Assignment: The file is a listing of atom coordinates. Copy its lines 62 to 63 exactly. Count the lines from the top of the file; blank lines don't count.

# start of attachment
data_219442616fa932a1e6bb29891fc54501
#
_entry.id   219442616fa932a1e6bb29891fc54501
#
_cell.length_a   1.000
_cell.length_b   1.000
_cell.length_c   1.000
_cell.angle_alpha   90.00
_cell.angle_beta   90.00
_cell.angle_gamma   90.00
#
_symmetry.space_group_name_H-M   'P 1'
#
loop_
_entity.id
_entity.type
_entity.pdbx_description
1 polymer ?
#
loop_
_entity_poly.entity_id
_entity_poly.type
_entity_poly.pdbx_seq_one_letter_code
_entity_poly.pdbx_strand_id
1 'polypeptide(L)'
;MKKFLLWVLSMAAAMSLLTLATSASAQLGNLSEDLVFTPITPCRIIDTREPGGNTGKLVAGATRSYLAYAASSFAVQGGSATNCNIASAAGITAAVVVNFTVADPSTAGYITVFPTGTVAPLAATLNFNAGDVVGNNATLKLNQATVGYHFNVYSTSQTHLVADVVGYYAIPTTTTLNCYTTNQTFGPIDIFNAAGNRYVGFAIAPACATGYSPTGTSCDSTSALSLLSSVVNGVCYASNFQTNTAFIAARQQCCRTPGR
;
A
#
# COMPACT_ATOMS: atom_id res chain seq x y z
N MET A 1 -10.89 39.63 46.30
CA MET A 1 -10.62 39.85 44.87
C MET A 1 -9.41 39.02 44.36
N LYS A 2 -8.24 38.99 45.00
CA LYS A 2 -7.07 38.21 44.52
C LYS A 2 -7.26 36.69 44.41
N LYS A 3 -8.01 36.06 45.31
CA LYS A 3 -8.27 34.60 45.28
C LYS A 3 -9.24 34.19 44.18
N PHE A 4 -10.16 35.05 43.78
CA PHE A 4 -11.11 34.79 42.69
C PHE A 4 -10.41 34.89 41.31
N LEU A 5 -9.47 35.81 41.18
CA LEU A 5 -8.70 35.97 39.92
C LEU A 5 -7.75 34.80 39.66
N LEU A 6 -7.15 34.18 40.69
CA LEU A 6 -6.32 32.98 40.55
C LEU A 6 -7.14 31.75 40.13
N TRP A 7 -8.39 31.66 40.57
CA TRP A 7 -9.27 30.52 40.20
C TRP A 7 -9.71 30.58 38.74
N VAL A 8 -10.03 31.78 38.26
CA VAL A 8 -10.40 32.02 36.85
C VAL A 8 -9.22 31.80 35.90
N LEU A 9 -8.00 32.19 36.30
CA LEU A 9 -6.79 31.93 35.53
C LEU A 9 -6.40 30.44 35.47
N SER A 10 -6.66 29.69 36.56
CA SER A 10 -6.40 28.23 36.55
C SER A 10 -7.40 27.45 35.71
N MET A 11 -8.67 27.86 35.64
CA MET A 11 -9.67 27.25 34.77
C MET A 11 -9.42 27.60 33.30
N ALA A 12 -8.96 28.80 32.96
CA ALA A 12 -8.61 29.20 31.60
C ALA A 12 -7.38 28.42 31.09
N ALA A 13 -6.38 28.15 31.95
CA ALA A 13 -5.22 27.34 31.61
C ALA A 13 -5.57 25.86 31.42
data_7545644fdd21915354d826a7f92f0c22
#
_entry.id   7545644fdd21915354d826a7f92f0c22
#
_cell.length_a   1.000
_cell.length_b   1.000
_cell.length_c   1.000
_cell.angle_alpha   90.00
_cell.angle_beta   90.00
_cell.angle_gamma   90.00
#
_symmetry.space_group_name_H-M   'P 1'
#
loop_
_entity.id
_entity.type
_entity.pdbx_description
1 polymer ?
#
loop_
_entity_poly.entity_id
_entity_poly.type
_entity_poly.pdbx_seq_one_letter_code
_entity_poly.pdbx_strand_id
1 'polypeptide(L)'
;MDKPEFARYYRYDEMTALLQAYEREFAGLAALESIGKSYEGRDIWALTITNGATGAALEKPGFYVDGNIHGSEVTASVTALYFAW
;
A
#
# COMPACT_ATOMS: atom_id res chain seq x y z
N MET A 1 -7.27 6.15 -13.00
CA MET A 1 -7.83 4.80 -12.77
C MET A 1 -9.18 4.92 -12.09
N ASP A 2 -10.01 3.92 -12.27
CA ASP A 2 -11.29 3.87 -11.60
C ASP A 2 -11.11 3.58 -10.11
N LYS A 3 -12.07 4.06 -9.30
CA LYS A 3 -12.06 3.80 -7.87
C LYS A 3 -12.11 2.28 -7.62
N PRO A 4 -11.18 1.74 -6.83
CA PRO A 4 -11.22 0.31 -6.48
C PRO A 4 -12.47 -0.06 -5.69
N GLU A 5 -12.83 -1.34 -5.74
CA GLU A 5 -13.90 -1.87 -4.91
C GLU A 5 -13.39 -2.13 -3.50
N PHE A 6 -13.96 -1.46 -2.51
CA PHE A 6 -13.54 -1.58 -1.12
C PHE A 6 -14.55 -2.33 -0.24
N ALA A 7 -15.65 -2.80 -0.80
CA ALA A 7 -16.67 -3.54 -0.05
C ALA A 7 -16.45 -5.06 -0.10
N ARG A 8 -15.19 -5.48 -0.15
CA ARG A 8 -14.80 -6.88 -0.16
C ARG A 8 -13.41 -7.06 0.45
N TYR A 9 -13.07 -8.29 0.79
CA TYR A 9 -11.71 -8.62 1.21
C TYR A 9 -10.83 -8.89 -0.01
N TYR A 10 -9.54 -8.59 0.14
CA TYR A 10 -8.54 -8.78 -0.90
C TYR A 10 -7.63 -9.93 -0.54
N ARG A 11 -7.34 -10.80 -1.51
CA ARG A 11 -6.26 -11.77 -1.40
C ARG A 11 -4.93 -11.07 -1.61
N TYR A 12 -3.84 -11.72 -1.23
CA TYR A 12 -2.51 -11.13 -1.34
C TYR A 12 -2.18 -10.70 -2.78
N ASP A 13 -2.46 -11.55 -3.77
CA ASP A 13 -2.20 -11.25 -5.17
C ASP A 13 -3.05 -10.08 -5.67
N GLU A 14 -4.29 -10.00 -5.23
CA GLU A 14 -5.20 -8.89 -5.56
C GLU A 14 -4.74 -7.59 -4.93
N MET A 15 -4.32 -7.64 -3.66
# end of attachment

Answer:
CA MET A 11 -9.67 27.25 34.77
C MET A 11 -9.42 27.60 33.30